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The spell opened a tiny gate to the Elemental Plane of Fire and summoned forth a fire, as large as would appear on a lit torch. It was a perfectly natural flame, but as its origins were on an elemental plane, it burned continuously, without need of fuel or air. It would burn even underwater or when covered over with earth. It never went out and could only be extinguished with a dispel magic or stronger spell. It would of course burn anything flammable
The spell had to be cast upon on an object, typically of stone or metal or something else nonflammable. It could be even mounted on a magical construct, provided it wasn't inflammable, but never on any other creature.
An everlasting fire could potentially be used to make an always-burning fire, like a continual flame was used to make an everburning torch, though with the added benefit—and hazard—of generating heat and being able to burn other items. Some form of insulation or magical fire protection would be required, such as Daltim's own proof against fire.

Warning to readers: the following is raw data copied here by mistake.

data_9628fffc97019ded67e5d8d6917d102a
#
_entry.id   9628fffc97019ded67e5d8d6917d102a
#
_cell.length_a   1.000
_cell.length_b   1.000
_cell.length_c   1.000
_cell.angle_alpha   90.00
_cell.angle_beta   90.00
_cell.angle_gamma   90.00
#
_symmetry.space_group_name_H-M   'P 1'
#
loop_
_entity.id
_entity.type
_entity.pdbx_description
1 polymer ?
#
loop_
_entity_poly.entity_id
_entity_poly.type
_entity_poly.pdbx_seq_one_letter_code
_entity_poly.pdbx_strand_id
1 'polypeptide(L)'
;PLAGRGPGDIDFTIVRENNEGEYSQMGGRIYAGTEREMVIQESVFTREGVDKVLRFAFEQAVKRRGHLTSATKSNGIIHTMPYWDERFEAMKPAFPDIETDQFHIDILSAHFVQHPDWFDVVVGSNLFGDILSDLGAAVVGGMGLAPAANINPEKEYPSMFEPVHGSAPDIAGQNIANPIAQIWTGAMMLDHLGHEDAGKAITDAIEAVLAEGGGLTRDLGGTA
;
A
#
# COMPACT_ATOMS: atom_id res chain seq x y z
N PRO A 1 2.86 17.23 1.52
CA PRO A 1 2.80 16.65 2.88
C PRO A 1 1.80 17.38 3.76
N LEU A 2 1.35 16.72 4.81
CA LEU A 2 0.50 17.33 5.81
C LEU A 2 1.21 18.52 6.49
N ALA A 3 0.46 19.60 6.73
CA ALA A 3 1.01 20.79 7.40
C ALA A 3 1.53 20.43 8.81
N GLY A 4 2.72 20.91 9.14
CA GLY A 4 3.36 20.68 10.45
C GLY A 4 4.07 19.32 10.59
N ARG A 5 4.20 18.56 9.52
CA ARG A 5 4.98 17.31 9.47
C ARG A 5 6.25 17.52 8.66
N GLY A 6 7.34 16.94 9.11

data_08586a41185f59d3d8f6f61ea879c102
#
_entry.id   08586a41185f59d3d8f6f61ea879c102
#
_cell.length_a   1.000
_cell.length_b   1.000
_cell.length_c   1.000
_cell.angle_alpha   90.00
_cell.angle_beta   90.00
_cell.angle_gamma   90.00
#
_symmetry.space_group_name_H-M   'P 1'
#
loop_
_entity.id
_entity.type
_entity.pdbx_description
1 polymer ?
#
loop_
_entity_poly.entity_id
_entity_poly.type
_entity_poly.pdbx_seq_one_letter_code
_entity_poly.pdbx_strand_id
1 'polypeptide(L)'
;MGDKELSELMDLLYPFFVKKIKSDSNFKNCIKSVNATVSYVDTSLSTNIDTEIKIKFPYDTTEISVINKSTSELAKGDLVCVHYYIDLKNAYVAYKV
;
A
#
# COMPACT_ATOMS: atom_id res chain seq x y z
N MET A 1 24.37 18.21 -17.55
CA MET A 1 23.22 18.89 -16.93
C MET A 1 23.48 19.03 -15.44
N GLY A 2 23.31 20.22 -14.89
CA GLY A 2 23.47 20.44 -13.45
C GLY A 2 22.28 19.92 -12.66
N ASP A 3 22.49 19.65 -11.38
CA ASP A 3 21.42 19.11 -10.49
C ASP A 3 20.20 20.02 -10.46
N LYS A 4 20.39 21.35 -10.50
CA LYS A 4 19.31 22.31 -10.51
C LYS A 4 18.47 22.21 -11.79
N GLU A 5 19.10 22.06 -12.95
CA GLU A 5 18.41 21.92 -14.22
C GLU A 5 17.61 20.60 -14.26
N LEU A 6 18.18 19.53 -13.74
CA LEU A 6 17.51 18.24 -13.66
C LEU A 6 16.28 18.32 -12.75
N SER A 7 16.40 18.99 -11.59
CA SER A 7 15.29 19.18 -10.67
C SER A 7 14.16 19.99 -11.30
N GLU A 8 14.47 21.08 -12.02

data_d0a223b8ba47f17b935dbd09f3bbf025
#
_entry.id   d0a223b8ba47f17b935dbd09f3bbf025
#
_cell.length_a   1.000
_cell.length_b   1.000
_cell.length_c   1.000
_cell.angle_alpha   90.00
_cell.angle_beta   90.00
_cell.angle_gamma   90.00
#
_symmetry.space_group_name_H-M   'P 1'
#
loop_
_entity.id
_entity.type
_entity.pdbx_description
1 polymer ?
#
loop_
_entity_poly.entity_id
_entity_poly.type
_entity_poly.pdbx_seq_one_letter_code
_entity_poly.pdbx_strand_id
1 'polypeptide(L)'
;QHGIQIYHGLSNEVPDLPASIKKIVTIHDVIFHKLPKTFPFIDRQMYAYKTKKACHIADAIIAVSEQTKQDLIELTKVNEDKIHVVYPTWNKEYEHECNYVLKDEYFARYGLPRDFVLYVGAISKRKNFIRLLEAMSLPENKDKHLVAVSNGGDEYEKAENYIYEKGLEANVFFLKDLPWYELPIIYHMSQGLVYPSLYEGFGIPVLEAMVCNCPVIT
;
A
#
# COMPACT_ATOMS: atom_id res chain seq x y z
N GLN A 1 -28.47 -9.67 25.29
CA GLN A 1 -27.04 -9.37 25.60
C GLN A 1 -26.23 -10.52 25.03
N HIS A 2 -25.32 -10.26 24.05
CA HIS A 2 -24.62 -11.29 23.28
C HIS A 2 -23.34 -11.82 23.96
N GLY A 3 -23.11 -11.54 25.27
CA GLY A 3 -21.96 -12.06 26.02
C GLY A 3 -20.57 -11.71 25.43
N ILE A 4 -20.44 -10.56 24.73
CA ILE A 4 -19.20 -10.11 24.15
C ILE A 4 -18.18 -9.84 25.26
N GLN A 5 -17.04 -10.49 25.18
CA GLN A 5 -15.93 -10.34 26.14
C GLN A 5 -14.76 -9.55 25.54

In addition to the usual verbal and somatic components, the spell required a piece of wood soaked in lamp oil. This was destroyed in the casting.
The spell was developed by the Halruaan mage Daltim Flamefist sometime in the mid-14th century DR. He included it in his spellbook Daltim's Tome of Fire, which he lost in Tethyr in the 1360s DR. It remained a unique spell at the time.